Glossary of Foods: Edamame

Edamame is kind of a tongue twister if you've never come across the name or the food before. It doesn't matter how you say it, as long as you put it on your plate! This delightful green legume is a triple threat; it's delicious and nutritious and easy to prepare.

Edamame are simply soybean pods harvested and prepared before they reach full maturity and begin to harden. (Products like soy milk, tofu, and tempeh are made after the soybean hardens.) The green pods grow in clusters of three to five on the soybean plants. Individual pods are one to three inches long and contain two, three, or four beans – rarely more. The pod and the beans are all edible, but the pods may be removed and discarded for specific preparations.


The United States is the second largest producer of soybeans after Brazil. Now that edamame is gaining popularity as a health food, some of the soybean crop produced in the US is being harvested as edamame instead of being processed as other soy products.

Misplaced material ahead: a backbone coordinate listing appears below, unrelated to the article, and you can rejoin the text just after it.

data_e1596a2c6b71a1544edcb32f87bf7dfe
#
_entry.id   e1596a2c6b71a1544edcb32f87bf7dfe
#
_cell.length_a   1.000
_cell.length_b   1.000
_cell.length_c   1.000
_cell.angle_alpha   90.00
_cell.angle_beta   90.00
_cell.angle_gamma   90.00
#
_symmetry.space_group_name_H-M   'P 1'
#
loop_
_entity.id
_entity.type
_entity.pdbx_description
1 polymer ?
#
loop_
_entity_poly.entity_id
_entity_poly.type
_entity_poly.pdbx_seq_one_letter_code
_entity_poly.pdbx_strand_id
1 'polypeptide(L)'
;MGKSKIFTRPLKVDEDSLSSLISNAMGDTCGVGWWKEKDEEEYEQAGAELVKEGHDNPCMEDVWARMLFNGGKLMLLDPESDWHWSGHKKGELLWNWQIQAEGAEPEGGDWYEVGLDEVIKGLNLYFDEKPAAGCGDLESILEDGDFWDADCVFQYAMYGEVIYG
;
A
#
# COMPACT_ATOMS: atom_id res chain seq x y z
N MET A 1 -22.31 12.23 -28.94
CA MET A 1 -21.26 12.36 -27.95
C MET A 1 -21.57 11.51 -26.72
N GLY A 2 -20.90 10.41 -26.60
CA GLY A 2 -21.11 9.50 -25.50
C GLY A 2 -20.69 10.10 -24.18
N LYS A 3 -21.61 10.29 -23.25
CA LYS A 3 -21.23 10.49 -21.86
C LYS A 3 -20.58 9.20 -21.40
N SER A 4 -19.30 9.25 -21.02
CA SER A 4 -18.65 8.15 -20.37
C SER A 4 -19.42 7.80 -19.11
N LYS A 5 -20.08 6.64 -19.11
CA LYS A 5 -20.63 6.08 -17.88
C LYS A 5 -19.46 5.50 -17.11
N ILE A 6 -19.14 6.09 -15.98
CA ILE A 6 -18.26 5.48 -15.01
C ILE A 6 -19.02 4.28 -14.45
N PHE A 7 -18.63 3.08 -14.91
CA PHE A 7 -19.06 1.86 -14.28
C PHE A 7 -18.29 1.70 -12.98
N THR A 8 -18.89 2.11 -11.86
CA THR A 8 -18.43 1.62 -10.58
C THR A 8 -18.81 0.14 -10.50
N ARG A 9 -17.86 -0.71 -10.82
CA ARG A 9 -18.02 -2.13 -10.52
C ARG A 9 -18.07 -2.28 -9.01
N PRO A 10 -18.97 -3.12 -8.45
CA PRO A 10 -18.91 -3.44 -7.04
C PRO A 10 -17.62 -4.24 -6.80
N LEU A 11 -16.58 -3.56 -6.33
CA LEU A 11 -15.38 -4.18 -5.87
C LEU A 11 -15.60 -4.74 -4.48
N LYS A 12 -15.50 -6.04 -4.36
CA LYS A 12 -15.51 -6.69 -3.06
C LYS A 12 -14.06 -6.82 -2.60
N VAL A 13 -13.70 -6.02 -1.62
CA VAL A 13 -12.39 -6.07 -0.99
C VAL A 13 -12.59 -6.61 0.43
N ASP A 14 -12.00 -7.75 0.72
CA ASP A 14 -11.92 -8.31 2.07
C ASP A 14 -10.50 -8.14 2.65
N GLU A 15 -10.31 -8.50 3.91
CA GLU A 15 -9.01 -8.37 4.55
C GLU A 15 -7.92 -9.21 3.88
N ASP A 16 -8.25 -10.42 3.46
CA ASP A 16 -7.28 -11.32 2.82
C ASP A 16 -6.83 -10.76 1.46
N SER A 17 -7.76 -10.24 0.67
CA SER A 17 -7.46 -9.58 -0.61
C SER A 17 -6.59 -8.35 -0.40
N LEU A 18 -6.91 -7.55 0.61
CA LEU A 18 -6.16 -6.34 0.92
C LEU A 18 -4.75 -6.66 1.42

Edamame packs in all the protein you usually enjoy in soy foods, plus additional fiber, vitamins C and K, folate, and potassium. Cooked and served simply, one cup of edamame contains about 190 calories, 8 grams of fat, and 17 grams of protein. It's no wonder demand for edamame is rising!

Find edamame in the freezer section of your local grocery with the vegetables or health foods. You may find frozen edamame already shelled or in the pod. Choose depending on your desired preparation, or try them both! If you're concerned about soy GMOs, look for edamame that is certified organic.


Typical preparation for edamame includes steaming or boiling the pods and serving them with a sprinkle of salt. The crunchy texture and nutty flavor make edamame ideal for killing your craving for a salty, crispy snack. Plus, the high protein content makes it a great post-workout recovery snack or a healthy lunchtime snack for kids. Add additional texture and flavor by crisping the whole pod in a pan with soy and sesame. Also try removing the shell and roasting the beans with parmesan cheese or spices for a savory snack. You can also add the beans to a delicious Asian Quinoa Salad, or try to make your own healthy hummus.